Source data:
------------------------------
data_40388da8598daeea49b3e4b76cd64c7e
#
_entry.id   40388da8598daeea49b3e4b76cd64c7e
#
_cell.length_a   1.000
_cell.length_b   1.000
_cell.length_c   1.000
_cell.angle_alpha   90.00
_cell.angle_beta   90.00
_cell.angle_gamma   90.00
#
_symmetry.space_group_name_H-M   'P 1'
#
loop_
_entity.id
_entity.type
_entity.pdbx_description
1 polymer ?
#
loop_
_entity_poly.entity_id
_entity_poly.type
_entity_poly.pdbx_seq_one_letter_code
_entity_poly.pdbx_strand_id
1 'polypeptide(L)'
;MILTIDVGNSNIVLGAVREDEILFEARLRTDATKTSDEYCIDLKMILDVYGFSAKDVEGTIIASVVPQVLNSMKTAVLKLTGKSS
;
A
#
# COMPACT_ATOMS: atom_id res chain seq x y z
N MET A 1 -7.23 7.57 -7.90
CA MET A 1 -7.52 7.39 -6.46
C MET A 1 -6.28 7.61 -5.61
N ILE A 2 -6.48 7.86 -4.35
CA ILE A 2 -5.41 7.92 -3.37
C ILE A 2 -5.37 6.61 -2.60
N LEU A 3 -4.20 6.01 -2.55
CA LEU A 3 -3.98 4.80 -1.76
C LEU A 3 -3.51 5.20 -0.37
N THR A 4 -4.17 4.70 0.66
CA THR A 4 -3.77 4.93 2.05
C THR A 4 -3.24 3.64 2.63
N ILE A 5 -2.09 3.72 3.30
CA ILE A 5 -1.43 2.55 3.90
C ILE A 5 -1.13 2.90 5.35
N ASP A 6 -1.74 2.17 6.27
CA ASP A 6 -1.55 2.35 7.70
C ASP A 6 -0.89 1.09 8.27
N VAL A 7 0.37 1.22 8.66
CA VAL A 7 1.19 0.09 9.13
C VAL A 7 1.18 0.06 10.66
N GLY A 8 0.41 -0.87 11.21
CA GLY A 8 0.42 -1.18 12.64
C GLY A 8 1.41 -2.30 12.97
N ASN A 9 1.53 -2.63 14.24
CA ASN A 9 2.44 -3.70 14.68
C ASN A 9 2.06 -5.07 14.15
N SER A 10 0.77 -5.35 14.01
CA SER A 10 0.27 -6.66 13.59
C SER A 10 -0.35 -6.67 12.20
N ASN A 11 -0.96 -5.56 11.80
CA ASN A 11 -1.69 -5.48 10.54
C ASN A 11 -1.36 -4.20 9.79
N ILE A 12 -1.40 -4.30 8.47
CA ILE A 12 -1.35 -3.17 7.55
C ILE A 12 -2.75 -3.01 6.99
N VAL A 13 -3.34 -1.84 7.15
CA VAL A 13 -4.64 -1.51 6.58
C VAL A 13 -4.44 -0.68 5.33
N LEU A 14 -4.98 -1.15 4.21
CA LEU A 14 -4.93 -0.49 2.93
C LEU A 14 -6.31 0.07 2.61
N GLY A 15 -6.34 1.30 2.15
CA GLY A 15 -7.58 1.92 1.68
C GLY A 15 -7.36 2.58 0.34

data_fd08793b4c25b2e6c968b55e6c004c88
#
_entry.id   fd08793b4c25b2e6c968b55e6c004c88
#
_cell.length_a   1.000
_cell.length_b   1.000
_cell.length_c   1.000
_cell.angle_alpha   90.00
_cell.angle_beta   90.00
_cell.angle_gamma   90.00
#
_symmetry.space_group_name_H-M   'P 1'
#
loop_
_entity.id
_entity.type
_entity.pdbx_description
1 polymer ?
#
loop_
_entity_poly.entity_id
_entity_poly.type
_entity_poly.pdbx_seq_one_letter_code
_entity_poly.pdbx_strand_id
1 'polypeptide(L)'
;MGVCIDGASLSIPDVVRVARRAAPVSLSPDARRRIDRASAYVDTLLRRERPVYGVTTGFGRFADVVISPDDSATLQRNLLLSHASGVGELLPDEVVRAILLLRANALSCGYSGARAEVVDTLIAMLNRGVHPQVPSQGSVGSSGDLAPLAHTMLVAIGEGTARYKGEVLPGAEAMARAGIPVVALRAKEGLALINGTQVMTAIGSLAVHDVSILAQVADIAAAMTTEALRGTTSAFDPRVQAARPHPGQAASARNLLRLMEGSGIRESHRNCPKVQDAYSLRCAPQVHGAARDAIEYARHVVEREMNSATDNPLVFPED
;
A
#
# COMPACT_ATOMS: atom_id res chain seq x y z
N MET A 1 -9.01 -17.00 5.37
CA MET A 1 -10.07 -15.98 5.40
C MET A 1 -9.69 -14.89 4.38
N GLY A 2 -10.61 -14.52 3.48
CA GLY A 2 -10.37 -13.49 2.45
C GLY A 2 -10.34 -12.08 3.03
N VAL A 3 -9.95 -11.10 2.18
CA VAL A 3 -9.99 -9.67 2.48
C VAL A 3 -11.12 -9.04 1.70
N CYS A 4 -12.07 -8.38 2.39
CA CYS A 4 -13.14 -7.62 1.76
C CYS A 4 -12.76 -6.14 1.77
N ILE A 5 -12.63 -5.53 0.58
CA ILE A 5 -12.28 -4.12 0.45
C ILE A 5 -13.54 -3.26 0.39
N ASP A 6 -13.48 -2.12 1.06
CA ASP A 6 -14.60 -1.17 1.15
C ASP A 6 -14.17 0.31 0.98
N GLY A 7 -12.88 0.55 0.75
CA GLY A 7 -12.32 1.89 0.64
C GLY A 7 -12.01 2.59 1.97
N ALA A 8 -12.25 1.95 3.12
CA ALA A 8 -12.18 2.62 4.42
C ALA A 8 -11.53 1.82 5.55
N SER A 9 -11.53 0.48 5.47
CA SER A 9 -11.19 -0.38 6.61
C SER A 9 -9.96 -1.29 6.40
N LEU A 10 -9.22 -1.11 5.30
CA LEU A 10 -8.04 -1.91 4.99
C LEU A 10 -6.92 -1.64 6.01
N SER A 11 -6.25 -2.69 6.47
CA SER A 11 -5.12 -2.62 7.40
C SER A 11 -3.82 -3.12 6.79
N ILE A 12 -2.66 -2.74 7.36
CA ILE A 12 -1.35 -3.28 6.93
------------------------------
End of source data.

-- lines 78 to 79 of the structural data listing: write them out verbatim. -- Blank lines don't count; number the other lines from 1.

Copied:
_entry.id   fd08793b4c25b2e6c968b55e6c004c88
#